We booked a place right in the old town that fit our budget. We were given four choices with relative pricing; A class, B class, C class, or D class. As budget conscious travelers, we picked D class. What we didn't know was that D class stood for "Don't-be-over-5'6"-or-you-won't-be-able-to-stand-up-without-hitting-your-head-on-the-ceiling-class". Seriously, not kidding (see pic). Meg even hits her head on the wooden beams. It is no wonder the guy who walked us to our room was giggling to himself on the way over. Besides that and the bathroom that leaves a little to be desired, it is a cute room with a perfect location. It is just steps away from the action and a heap of Greek taverns. After getting cleaned up and a quick nap in our thankfully normal sized bed, we headed out for some Greek eats. We found a place on the main street with excellent people watching potential and a mouth-watering menu. We decided that after such a long journey we earned a traditional Greek feast. Local wine, Greek salads, fried eggplant, zucchini, calamari, and octopus to start followed by pork souvlaki for me, and broad beans in a tomato sauce with a fried fish fillet for Meg. We both managed to force down some lovely fresh yogurt with honey for dessert. It was fabulous (as was the service) thankfully our hobbit room was only a few rolls away.
The next morning after a well deserved sleep-in, we basically strolled the streets window shopping and soaking it all up. It was a perfect day of doing nothing after an exhausting trip. We rounded the day out nicely with another Greek feast for dinner... we couldn't resist.
Our last day here, we got up and felt recharged from our day of rest. It was a good thing as the first task on the agenda was to check out the Palamidi Fortress. This is a fortress that encircles the entire summit of a mountain that overlooks Nafplio and the coast, and it is about 1,000 steps straight up. The place is massive and was built by the Venetians between 1711 and 1714. Unfortunately, the Turks conquered the Palamidi only a year later in 1715. Maybe they attacked during afternoon naptime or something because the fortress looks pretty serious. Regardless, the views from the top are amazing and well worth the climb and modest entrance fee.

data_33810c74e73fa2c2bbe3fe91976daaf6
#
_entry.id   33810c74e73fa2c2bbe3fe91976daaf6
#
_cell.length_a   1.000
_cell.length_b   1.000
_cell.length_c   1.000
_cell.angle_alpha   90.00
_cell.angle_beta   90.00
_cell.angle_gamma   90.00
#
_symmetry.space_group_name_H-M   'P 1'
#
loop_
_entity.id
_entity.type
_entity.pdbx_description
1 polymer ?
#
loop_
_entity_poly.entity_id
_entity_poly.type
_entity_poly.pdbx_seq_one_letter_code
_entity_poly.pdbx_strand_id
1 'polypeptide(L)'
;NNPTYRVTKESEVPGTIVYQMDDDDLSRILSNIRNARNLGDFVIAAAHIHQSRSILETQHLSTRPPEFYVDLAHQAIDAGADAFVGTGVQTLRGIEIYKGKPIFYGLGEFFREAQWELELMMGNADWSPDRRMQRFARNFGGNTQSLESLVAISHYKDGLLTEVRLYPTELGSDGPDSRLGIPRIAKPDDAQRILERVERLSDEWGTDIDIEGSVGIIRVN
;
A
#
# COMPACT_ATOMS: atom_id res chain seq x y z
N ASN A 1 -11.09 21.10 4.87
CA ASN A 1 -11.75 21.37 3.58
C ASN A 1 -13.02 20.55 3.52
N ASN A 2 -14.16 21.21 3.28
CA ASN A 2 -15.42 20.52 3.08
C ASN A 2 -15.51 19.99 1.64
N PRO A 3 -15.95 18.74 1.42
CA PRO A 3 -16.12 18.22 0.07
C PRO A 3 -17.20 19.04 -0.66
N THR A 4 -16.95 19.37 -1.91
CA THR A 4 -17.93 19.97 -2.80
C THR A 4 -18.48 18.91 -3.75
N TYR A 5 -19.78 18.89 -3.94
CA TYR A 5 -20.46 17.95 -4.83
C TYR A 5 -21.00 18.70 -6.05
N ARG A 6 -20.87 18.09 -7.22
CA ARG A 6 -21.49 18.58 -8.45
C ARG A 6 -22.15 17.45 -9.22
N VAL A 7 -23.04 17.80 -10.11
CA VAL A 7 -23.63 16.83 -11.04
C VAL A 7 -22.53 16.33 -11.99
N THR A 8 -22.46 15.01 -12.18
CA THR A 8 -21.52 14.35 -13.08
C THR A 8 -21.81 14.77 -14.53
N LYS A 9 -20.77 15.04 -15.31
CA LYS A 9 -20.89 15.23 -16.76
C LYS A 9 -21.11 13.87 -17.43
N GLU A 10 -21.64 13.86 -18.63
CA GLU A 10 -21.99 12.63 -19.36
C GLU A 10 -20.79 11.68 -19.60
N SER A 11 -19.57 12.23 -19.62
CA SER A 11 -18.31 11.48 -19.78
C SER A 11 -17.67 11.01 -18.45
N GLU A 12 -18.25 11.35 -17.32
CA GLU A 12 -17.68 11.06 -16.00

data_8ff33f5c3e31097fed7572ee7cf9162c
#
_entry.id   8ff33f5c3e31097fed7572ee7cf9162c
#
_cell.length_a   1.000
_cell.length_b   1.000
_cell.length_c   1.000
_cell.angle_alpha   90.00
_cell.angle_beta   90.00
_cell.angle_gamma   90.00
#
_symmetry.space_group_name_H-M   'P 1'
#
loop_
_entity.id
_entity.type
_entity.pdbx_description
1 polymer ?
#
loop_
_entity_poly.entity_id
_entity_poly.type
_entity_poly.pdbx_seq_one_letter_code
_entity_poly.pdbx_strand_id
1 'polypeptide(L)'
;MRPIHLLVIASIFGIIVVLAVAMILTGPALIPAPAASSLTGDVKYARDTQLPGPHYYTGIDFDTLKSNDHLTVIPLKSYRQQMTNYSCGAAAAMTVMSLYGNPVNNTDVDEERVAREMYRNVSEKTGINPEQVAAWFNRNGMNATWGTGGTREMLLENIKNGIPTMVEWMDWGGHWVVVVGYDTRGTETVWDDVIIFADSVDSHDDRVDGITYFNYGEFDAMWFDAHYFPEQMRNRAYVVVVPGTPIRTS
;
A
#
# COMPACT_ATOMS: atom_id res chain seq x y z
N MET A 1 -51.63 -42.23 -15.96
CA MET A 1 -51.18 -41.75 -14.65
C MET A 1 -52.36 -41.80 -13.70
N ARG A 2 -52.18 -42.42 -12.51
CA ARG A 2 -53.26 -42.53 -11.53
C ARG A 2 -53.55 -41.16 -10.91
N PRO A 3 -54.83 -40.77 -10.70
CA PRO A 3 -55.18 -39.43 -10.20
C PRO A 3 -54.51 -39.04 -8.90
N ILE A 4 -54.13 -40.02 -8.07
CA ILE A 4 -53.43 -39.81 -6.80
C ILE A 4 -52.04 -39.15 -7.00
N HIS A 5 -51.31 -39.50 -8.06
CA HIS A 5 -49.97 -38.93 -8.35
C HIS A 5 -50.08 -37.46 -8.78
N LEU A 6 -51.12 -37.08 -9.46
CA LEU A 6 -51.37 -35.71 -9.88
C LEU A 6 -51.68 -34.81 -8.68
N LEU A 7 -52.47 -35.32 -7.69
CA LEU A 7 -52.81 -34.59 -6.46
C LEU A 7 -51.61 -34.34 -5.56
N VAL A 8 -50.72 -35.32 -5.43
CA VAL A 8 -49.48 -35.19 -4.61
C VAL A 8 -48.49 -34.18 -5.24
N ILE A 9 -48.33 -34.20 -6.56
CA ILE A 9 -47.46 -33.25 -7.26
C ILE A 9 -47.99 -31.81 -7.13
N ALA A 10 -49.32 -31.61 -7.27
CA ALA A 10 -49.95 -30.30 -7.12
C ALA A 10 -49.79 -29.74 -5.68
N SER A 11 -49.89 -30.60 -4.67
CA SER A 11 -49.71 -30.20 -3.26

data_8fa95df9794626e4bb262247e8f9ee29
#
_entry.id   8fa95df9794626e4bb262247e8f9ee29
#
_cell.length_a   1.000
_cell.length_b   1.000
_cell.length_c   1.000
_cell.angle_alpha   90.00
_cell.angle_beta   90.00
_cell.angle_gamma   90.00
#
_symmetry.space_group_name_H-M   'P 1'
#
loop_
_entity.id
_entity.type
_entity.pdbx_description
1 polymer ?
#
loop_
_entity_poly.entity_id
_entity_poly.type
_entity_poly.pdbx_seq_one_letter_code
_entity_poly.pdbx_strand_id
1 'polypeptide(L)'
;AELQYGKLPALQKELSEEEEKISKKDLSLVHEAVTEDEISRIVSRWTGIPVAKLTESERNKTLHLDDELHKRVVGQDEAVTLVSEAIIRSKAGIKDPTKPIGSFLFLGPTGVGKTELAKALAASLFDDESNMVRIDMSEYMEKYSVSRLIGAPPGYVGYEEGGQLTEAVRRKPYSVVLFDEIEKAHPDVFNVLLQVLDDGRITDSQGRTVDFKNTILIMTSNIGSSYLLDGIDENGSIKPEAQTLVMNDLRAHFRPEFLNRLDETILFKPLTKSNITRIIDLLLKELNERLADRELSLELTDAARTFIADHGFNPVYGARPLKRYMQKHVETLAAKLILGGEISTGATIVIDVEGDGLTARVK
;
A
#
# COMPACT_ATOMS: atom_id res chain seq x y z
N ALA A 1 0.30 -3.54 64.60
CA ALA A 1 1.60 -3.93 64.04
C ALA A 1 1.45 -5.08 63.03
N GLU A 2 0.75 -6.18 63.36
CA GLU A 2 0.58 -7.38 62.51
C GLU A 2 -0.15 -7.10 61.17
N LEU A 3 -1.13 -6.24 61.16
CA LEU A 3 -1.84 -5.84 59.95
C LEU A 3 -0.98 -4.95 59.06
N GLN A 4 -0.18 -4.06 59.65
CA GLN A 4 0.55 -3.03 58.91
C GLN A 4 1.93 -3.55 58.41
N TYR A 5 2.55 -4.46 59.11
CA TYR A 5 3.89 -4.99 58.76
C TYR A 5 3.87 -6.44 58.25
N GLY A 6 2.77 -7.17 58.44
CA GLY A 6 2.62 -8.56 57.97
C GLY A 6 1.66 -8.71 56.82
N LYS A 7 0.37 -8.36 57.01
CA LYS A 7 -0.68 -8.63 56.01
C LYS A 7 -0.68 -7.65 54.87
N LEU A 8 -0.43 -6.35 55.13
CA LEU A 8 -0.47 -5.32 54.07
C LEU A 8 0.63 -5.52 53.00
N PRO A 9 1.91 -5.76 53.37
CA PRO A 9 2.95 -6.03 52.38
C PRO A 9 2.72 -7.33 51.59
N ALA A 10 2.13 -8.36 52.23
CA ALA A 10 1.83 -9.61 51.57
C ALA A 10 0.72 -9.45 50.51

Once back down in town, we wanted to check out the one and only Komboloi Museum. Kolomboi means 'Worry-Beads". It seems to be a Greek custom for some to carry these beads around as it helps them to focus, think, and find peace. It has come to be somewhat of a fashionable thing to carry these beads around. The museum explores the use of beads in other faiths as well such as the Hindus, Buddhists, Muslims, and Catholics. All of the other faiths use the beads as prayer counters (i.e. like the Catholic rosary). The collections here have beads dating from the 1700s and are made from various materials such as amber, faturan, coral, ivory, and bone.
Just down the street is the Vasilios Papantoniou Museum. It is pretty small but it houses a wonderful collection of Greek regional costumes from the last few centuries. The intricacy and vibrancy of the costumes even well into the 20th century are quite impressive. After only a day of exploring, we find it amazing just how much there is to discover about the Greeks and their history. We are looking forward to more of it so off to the epicenter that is Athens.
Megan and Kevin
Slideshow Report as Spam
  • Your comment has been posted. Click here or reload this page to see it below.

  • Please enter a comment.
  • Please provide your name.
  • Please avoid using symbols in your name.
  • This name is a bit long. Please shorten it, or avoid special characters.
  • Please enter your email address to receive notification
  • Please enter a valid email address

Use this image in your site

Copy and paste this html: